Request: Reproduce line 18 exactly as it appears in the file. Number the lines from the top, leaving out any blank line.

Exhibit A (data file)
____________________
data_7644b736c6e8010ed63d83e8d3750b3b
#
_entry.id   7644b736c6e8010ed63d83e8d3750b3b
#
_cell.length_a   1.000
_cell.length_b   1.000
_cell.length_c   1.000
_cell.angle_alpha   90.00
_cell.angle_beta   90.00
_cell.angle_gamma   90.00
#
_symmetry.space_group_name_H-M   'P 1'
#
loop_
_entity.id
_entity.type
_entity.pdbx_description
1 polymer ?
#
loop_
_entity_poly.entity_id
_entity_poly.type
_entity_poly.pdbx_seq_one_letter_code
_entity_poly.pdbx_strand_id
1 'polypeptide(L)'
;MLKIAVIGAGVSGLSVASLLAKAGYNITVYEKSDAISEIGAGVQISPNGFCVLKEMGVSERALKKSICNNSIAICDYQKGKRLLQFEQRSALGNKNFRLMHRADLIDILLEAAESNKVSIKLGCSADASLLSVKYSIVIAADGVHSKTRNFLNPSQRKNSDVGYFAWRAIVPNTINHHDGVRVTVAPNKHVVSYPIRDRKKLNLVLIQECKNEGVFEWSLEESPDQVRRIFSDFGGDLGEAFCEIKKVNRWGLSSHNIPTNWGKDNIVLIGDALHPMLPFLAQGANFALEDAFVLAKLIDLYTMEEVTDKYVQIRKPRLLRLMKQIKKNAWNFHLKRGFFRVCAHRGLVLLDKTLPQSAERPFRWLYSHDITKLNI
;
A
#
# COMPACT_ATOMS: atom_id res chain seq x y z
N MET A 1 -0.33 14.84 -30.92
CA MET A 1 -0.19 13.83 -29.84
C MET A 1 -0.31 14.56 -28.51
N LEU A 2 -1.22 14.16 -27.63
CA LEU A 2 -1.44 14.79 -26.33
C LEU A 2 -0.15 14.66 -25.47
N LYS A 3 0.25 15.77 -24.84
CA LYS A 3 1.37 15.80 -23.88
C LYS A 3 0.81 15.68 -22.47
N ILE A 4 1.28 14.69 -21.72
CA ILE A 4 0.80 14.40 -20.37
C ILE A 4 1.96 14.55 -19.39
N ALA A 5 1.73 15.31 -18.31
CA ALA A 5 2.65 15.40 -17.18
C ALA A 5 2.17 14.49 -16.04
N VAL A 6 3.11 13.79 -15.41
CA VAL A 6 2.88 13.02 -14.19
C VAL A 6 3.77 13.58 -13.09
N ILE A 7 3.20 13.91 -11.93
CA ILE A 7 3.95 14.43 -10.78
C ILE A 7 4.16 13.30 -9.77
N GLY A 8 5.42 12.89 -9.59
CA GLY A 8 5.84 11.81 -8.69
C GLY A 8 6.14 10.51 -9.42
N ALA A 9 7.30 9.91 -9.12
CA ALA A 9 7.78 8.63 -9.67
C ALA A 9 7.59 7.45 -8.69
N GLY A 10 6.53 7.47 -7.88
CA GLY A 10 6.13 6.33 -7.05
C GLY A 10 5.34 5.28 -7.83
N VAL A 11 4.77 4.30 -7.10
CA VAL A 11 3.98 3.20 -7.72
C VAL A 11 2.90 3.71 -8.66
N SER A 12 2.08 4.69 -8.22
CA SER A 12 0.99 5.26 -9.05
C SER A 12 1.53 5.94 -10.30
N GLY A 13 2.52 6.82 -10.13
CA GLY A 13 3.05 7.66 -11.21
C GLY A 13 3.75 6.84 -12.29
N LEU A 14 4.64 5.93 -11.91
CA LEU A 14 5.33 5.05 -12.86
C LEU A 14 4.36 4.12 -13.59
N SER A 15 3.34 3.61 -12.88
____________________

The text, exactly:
1 polymer ?